Philosophy E166: Ethical Theory. Spring 2013, Week Eleven: Bentham’s Utilitarianism. Jeremy Bentham (1748-1832). Facts about Bentham. Bentham was born on Feb 15, 1748 in London, England. He was a precocious child who learned Latin, Greek, and French before he was 10.
Philosophy E166: Ethical Theory
Spring 2013, Week Eleven:
“By the principle of utility is meant that principle which approves or disapproves of every action whatsoever, according to the tendency it appears to have to augment or diminish the happiness of the party whose interest is in question: or, what is the same thing in other words to promote or to oppose that happiness” (Principles, I: II). [Troyer, p. 9.]
“An action then may be said to be conformable to then principle of utility, or, for shortness sake, to utility, (meaning with respect to the community at large) when the tendency it has to augment the happiness of the community is greater than any it has to diminish it.”
“Has the rectitude of this principle been ever formally contested? It should seem that it had, by those who have not known what they have been meaning. Is it susceptible of any direct proof? It should seem not: for that which is used to prove every thing else, cannot itself be proved: a chain of proofs must have their commencement somewhere. To give such proof is as impossible as it is needless.” [Troyer, p. 10.]
“Not that there is or ever has been that human creature at breathing, however stupid or perverse, who has not on many, perhaps on most occasions of his life, deferred to it. By the natural constitution of the human frame, on most occasions of their lives men in general embrace this principle, without thinking of it: if not for the ordering of their own actions, yet for the trying of their own actions, as well as of those of other men.”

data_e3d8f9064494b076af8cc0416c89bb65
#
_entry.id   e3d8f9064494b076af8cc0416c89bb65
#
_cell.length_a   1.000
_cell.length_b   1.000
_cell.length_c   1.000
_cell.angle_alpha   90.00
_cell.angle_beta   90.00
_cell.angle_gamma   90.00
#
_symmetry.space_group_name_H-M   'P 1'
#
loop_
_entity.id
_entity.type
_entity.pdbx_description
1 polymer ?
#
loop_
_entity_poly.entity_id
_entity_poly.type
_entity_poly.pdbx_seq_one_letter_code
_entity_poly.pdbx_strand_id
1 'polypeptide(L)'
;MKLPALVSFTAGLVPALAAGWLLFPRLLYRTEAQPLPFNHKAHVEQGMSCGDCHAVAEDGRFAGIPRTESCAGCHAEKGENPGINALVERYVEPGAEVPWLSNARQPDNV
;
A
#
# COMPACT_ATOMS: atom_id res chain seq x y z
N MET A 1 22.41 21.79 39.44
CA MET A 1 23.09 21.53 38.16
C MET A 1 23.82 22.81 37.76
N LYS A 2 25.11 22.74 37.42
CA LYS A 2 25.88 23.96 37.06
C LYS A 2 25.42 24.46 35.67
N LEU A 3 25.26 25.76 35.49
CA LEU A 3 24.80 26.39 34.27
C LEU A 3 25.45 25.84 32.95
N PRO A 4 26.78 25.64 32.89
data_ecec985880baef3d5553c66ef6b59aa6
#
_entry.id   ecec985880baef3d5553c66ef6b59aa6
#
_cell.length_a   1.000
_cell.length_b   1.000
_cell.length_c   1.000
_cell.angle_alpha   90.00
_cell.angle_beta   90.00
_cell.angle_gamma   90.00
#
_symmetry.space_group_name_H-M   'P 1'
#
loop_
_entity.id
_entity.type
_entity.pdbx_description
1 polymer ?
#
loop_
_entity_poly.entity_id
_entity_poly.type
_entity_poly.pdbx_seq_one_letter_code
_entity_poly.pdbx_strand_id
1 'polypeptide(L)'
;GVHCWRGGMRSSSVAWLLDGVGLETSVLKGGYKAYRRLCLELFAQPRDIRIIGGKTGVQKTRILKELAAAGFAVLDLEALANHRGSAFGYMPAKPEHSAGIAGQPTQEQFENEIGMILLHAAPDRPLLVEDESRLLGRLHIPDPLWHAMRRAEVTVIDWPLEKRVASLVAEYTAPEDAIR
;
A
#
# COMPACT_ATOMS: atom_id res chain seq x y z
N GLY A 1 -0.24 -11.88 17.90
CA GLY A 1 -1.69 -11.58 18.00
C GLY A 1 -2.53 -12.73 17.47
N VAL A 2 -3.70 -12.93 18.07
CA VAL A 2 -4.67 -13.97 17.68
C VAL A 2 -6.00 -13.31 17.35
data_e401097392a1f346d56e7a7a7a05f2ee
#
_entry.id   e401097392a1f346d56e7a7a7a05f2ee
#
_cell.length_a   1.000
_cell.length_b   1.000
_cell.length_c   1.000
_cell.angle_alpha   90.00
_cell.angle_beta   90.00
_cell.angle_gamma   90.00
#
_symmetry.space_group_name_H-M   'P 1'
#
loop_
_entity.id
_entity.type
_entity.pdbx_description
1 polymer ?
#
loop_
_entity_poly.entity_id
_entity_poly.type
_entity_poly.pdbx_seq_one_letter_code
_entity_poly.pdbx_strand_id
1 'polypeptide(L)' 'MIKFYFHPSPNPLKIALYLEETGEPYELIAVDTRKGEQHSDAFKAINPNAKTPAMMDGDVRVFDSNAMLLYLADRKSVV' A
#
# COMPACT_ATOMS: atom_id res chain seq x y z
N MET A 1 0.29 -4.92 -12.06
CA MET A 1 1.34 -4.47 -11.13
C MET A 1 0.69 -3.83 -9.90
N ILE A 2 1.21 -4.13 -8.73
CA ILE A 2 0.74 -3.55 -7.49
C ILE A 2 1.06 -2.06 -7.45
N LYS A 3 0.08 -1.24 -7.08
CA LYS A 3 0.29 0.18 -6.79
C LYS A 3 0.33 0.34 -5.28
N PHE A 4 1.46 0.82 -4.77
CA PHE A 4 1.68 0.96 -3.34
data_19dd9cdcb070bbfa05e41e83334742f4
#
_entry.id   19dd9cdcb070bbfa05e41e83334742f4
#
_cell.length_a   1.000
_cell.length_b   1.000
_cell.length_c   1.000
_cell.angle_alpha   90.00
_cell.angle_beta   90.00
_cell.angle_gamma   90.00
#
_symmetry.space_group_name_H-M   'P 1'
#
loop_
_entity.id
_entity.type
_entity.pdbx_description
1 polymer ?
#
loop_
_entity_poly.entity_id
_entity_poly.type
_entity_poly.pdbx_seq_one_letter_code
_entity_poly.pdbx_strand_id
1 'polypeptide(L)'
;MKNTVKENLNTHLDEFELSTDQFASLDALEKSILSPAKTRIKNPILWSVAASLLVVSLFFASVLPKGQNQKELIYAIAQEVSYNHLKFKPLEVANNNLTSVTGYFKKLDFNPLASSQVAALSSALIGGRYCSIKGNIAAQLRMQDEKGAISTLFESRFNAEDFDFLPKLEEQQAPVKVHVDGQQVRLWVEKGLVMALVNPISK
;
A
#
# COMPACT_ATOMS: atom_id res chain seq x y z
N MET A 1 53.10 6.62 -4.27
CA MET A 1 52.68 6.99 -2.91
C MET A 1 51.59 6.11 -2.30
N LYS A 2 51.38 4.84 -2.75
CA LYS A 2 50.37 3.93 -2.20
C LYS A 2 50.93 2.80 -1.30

“When a man attempts to combat the principle of utility, it is with reasons drawn, without his being aware of it, from that very principle itself. His arguments, if they prove any thing, prove not that the principle is wrong, but that, according to the applications he supposes to be made of it, it is misapplied. Is it possible for a man to move the earth? Yes; but he must first find out another earth to stand upon.”
“To disprove the propriety of it by arguments is impossible; but, from the causes that have been mentioned, or from some confused or partial view of it, a man may happen to be disposed not to relish it. Where this is the case, if he thinks the settling of his opinions on such a subject worth the trouble, let him take the following steps, and at length, perhaps, he may come to reconcile himself to it.”
Elevation, section and plan of Jeremy Bentham's Panopticon penitentiary, drawn by Willey Reveley, 1791